Tuesday, November 15, 2016

Asus Zenbook UX303UA Real Life Review

Asus Zenbook UX303UA Real Life Review

Let's get right into it. About 1000 EUR fell out of the sky, and I had to choose a PC/laptop within that budget. I came with a list of requirements:
  1. Backlit keyboard. As it is widely known, IT creativity and problem solving abilities in computer sciences are strongly correlated with the darkness. Not a single problem in the history of computers was solved during the daylight, or with even the slightest environmental lights on, because the computer-related answers are always lurking in the dark, waiting for that last beacon of light to die and for the darkness to prevail. So event though the illuminated keyboard does present a direct threat to the problem solving, it is a trade-off which is mostly tolerated in the dark eyes of the IT-related problem-solving creatures. 
  2. As light as possible. Because I had a 3kg+ laptops before, I somehow got tired of not having the possibility to pass the laptop to someone by only using a pinky.
  3. Battery duration at least 76 days on high brightness with 3 movies playing simultaneously.
  4. At least 8GB RAM.
  5. At least i5 CPU.
  6. Full HD resolution IPS Display with good viewing angles, and not nangles.

The first offer I got was for the Lenovo Yoga3 Pro:

  • Intel Core M5Y71
  • 8GB RAM
  • 13.3", 3200x1800 touchscreen display
  • Intel HD Graphics 5300
  • 256 GB SSD
to which I replied: "Nah." According to the reviews, the CPU performance was suspicious, battery life below average, device itself was having identity issues, and so on. Possibly I was wrong. 

The second offer was Asus Zenbook UX303UA with:
  • i5
  • 12GB RAM
  • about 7 hours of battery duration (according to most reviews on the Internet)
  • FHD resolution, IPS, bright
  • backlit keyboard
  • 256 GB SSD
  • and more stuff
to which I replied: "A bacon sandwich." Because I got hungry after spending 86639 hours of life reading laptop reviews. And I ordered the thing.
Things, to be more precise. Both the sandwich, and the laptop. 

After spending about 1 month with Asus, here are the conclusions on our relatively short relationship.

BTW. If you are a Linux-person, and have a short fuse, try not to beat the hardware with your fists, because, as it happens, this does not help the software to work better. I tried these distros:
  • Ubuntu Unity (fuc**ng Unity.)
  • Ubuntu with MATE desktop environment
  • Ubuntu with XFCE desktop environment
  • MATE Linux
  • Mint Linux
  • Arch Linux
  • KDE Linux (this one was a joy - completely destroyed video output)
  • and some others.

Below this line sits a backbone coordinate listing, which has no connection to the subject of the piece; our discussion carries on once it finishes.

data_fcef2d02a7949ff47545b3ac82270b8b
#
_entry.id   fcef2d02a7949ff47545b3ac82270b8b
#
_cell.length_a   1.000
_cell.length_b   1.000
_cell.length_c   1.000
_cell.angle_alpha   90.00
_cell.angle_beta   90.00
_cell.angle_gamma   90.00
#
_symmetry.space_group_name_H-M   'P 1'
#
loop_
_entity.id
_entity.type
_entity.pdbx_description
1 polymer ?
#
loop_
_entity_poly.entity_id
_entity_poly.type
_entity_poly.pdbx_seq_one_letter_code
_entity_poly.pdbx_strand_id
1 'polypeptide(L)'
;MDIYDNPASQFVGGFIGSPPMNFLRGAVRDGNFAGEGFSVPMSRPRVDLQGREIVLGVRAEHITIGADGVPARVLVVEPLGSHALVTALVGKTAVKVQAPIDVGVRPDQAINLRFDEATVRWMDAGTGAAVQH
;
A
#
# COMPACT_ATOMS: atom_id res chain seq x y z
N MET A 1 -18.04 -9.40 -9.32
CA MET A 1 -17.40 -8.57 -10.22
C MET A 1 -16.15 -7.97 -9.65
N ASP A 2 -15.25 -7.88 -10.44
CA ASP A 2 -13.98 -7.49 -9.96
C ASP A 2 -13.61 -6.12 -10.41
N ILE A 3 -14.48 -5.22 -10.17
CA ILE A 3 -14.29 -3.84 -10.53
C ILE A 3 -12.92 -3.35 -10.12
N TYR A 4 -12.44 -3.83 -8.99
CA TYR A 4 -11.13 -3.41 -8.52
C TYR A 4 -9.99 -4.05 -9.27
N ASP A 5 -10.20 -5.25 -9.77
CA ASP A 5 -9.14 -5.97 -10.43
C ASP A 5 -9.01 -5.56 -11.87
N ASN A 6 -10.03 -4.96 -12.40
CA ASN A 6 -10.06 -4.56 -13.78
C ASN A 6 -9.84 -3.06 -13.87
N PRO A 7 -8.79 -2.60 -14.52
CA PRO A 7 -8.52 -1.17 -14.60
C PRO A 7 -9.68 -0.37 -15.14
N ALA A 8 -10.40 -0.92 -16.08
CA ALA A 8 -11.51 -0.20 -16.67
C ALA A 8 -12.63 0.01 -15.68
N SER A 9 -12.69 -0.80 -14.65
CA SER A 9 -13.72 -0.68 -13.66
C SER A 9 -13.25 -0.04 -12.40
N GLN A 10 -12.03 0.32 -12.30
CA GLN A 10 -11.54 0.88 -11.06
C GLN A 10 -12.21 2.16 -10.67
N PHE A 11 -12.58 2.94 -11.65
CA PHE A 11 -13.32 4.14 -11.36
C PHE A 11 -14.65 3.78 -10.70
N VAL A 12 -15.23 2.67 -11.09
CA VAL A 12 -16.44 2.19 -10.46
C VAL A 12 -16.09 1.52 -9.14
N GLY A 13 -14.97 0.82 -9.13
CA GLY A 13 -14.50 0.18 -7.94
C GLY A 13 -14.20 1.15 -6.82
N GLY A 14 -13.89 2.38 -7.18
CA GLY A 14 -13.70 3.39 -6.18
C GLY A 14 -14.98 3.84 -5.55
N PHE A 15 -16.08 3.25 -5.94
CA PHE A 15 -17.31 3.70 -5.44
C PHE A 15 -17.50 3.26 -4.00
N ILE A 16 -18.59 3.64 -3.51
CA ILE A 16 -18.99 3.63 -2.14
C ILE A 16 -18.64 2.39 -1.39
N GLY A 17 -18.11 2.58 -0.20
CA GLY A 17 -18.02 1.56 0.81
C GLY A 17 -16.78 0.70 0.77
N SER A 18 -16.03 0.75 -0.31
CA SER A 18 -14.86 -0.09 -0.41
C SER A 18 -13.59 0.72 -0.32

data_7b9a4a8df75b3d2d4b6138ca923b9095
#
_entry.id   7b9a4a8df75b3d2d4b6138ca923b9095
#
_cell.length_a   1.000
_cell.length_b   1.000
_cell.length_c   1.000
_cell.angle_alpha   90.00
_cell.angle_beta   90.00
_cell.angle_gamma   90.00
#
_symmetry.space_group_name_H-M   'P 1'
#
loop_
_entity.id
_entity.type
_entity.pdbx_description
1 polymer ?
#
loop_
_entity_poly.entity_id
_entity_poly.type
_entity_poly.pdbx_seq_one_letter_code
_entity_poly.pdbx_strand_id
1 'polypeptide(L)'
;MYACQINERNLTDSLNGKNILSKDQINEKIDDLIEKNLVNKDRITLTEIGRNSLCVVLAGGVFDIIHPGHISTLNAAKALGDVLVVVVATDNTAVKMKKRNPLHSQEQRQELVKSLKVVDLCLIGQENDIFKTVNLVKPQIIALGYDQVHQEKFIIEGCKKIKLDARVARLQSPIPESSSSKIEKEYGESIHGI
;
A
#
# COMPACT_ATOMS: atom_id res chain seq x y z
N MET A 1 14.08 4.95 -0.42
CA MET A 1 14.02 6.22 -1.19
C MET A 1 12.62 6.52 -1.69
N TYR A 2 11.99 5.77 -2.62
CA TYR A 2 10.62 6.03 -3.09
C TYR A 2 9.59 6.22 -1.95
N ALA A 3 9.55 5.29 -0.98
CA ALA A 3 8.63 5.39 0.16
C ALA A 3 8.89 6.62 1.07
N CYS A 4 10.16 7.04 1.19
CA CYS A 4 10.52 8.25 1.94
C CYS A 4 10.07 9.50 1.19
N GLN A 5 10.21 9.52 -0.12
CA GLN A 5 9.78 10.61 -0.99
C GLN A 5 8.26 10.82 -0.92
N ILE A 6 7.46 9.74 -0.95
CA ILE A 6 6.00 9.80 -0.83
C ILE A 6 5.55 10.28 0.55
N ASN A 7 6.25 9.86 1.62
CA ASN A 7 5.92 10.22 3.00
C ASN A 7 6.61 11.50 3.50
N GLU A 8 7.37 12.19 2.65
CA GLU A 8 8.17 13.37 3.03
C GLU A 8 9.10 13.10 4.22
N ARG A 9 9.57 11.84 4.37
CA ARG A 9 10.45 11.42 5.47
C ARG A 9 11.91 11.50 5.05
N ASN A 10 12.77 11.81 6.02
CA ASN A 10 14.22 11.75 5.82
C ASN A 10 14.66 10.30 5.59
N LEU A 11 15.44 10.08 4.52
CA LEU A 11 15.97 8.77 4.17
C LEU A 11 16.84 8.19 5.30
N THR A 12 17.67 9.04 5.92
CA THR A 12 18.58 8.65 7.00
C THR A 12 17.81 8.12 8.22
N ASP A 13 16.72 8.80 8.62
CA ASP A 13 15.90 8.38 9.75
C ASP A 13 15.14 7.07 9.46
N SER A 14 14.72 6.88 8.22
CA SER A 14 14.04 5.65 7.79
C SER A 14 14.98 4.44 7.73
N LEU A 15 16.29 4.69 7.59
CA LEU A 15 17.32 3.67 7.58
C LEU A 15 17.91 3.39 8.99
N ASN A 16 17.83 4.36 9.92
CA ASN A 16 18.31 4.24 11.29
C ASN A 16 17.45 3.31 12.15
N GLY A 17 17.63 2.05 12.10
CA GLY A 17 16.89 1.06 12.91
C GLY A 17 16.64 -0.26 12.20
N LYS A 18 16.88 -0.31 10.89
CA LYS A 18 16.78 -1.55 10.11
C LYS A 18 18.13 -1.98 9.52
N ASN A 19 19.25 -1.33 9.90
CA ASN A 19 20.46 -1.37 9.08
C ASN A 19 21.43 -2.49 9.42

Now, the complete list of problems I've encountered is impossible to recollect, and the state explosion, that emerged when I tried to fix the one damned thing, was simply remarkable. They say, it is a new hardware, so not every thing is optimized yet. Optimized, right. 

Let's review some of the things which did not work in above mentioned Linux distributions:

  1. Wireless. Wonderful issues - from not seeing the wireless networks available, reporting that there is no WiFi available while connected to one at the same time, and seeing the network, but not responding to the connect commands.
    Or this - connected to wireless, then reboot (or suspend/wake), and then there are no networks anymore. When it is a good day, a simple command:

    $ service network-manager restart
    does the thing. In bad days, you won't have an internet connection.
  2. Closing the lid, assuming that the laptop will enter hibernate or suspend mode. Put it in a bag, come home from work, try to get it out of the bag, and get a 5th degree burns on your hand. Smell of scorched electronics. Thinking - this is it, it's gone. Don't know exactly what happened, but farewell my friend, may Laptop Heavens treat you better that this Linux distro. So, hibernate and suspend don't work. Fortunately, it survived the accumulating heat. Still don't know wtf happened, but as I hear, it happens.
  3. Brightness buttons don't work. Found a solution here.
  4. Everything is dark. Seeing only the mouse cursor. Naturally, one would assume that there is a simple solution to this, but after having one of the darkest moments in my Linux history, my advice is - DON'T install KDE on your Asus UX303UA.
  5. Everything is tiny. Not one single distro is optimized for a FHD resolution. This would never cross my mind in this moment of technology evolution history.
    That things would be.. too tiny.
    Only pure Ubuntu has a usable option to make things bigger, but it does not work in every software environment.
  6. Printing pending. Every job in queue is "pending". Found some cues of solution here and here, but honestly, don't remember anymore what it took exactly to get the printing working.
  7. Two-finger click emulation on the touchpad not working. A simple command:

    $ synclient TapButton2=2

    resolves this momentarily, and you can automate it somewhat, but it isn't a long-term solution. Here is a useful discussion about this issue. Oh, and pinch-zoom is also not working.
  8. Chrome can't remember your login. Every time you re-open the Chrome, it asks you to sign in again and again, please sign-in, again, again, until you want to destroy the Chrome, it's children and pets, and everyone whose name begins with a C.